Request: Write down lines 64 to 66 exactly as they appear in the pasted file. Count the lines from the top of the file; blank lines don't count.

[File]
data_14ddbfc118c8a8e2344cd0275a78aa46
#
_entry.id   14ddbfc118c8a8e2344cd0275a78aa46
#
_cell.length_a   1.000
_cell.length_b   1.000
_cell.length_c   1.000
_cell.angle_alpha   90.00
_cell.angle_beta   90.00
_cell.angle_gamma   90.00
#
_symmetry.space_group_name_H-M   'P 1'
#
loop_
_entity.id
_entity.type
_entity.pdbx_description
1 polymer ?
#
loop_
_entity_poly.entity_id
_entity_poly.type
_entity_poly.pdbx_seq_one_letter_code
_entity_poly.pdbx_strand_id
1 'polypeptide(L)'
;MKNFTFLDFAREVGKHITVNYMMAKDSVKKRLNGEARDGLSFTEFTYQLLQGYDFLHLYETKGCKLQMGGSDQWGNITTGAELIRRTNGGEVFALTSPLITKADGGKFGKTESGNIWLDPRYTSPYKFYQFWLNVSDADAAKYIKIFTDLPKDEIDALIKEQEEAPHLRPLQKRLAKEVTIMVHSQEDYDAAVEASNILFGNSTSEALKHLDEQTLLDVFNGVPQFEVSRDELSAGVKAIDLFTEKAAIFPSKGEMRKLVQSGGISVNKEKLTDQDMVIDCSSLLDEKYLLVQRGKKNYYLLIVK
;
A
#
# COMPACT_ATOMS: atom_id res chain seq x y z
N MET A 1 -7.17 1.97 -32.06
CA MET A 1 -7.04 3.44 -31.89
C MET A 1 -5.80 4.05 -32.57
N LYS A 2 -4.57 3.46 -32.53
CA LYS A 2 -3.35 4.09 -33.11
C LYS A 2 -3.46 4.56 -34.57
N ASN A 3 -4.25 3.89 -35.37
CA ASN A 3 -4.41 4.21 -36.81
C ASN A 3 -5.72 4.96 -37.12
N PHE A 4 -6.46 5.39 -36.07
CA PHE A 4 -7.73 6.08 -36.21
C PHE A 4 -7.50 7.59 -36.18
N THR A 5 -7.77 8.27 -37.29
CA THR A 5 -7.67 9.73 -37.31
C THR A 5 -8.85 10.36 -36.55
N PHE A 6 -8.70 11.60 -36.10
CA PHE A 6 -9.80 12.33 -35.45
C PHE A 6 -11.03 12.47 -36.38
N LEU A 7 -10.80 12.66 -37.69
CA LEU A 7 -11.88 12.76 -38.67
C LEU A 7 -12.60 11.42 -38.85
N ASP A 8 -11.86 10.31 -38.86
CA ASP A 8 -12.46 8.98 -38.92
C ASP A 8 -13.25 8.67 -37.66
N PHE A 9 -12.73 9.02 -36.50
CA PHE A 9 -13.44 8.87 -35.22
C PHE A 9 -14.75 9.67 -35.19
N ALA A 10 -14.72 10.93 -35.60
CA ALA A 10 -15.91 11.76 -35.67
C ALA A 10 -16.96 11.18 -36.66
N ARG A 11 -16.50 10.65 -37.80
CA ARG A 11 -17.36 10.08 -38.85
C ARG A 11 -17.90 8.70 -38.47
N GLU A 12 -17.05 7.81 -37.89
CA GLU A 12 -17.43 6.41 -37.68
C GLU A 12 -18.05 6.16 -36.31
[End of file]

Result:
N GLU A 12 -17.05 7.81 -37.89
CA GLU A 12 -17.43 6.41 -37.68
C GLU A 12 -18.05 6.16 -36.31